Kodak Photo CD

  Southernboy 16:52 19 Jul 03
Locked

For the past 2/3 years, I have been having my Kodak Ultra colour film processed to CD in addition to the usual prints, in anticipation of getting my new PC, which I now have.

The PC runs Win XP Home, but looking at the collection of CDs I have, the System requirements in the earliest ones run from W95 to W98, and on the latest CD, received only yesterday, runs from W98SE to Win ME. In addition, the software seems to have varied. The earliest seems to be Disney orientated, whereas the latter ones apparently have software from Intel. I also have one CD from Boots which makes no mention of system requirements.

My question is, can I view all these on XP? I cannot believe that each time an OS is updated, it renders my "photo album" obsolete! I accept that programs do become obsolete over the years, but the family collection of photographs goes on for years.

Any ideas?

  Djohn 16:59 19 Jul 03

Have you tried opening the CD files on your new PC? I would think that any decent photo editing software will recognise all your different formats. You can download the latest "Free" software from Kodak's website at, click here It's basic, but will enable you to view/alter contrast/brightness, remove red-eye, and save or print. Regards. j.

  anchor 17:11 19 Jul 03

Not ever had a Kodak PhotoCD I am not sure of the file extension for pictures stored this way. However, I suspect that it may be pcd.

Irfanview is a good free graphic programme that supports this, and many other file types. I does very much more than the Kodak free viewer.

It can be downloaded from;
click here

Don`t forget to also download the plug-ins.

  Southernboy 11:49 23 Jul 03

I have not yet inserted any of the Kodak CDs as the instructions state that insertion immediately autoruns the program and installs the software. I was wary on installing several different software programs in case there is a conflict of some kind.

  -pops- 12:04 23 Jul 03

It won't (shouldn't) install the software without your permission.

  stlucia 13:09 23 Jul 03

I would insert the CD. If it autoruns it will ask you if you want to continue with the installation. Just click on Cancel or No or whatever button stops it.

Then browse throught the CD (there may be several folders) until you find where the photos are stored. Double-click on any of the photos and you should be able to view it using the software built into XP.

I have a few Kodak photo CDs, all with different viewers as you say, but have viewed them this way (with Win 98) without using the viewer that's on the CD.

  hssutton 14:14 23 Jul 03

Hi Southernboy

I have just tried a Kodak Photo CD from about 6 years ago. This wouldn't open in XP Pro, but I had no problems viewing the images in PS7 and Photoimpact. As stated above just browse through to "Images" on the Cd and ignore the rest and you should have no problems.

Harry

  Southernboy 17:32 29 Jul 03

in manipulating or printing the photos. I simply want to put the CDs in the PC and look at them.

Does this mean I have to buy some other software simply to do this?

I would much rather Kodak simply stored them in a format that could be opened by clicking on them, regardless of the OS. After all, Kodak boast on the box that the discs will last up to 100 years. I presume they realise that operating systems will change during this time period?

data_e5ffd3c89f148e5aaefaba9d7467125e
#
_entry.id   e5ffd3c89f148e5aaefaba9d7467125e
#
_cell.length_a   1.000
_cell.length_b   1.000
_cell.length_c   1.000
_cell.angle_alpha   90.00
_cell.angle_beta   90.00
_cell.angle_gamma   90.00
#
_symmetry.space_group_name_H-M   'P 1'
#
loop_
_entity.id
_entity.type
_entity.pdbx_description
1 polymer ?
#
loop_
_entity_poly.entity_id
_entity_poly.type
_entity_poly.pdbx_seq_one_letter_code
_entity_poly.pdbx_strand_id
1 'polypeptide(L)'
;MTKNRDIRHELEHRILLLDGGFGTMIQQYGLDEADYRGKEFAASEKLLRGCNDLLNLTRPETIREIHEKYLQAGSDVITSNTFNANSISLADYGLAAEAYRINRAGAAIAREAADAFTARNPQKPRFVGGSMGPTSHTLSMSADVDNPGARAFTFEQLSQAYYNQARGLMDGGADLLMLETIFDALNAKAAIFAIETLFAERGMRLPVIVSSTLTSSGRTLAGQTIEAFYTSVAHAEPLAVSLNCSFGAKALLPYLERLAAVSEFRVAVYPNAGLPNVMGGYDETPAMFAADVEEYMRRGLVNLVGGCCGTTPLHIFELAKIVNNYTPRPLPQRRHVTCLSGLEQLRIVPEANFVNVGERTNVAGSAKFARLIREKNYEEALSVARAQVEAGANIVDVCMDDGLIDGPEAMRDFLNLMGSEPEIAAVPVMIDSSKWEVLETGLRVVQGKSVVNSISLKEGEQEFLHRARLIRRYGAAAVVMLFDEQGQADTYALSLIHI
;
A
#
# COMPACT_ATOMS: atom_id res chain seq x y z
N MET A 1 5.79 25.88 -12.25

Djohn 17:54 29 Jul 03

All my photo's taken with Kodak, open in Kodak's own software and in XP's "My Pictures" from which you can view/print them. You will need some form of software though if you wish to do any work on them. j.

  hssutton 18:45 29 Jul 03

Ok, then as already suggested, download Irfanview (this is freeware) and view them using irfan's slideshow. I have several imaging programs on my XP machine, all of these will open a Kodak photo CD. As you say operating systems change, and I agree that XP will not open the earlier Kodak CDs, but thats not the end of the world as there are many programs that will

  Southernboy 17:31 22 Aug 03

who freely admit that the software they include on their picture discs is not compatible with XP. They also admit that, although they claim the discs will last c.100 years, they are made for the average family punter who they expect to discard them within a year or so.

If you need to view pictures, you have to insert the CD and then abort the autorun process. It should then be possible to access the "pictures" file using a Windows program. Which one, I am not sure.

It seems commonsense to me that these CDs should be prepared with just the pictures that can be viewed on any OS and to leave anyone who wants to manipulate the images to purchase a third party photo program that they can update with later versions as the OS changes over the years. It is nonsense to issue these as autorun CDs with software that quickly becomes out-of-date, but it seems they are driven by their Marketing Dept who believe that customers are fickle and do not expect their photos to be a longlasting thing.

Our throwaway society does not seem to value anything!

This thread is now locked and can not be replied to.

What is Amazon Go and will it come to the UK? The store without checkouts or queues

1995-2015: How technology has changed the world in 20 years

Hands-on with the Star Wars fighting drones you can fly yourself

iPhone 9 and beyond: 32 amazing future smartphone developments - graphene, supercapacitor…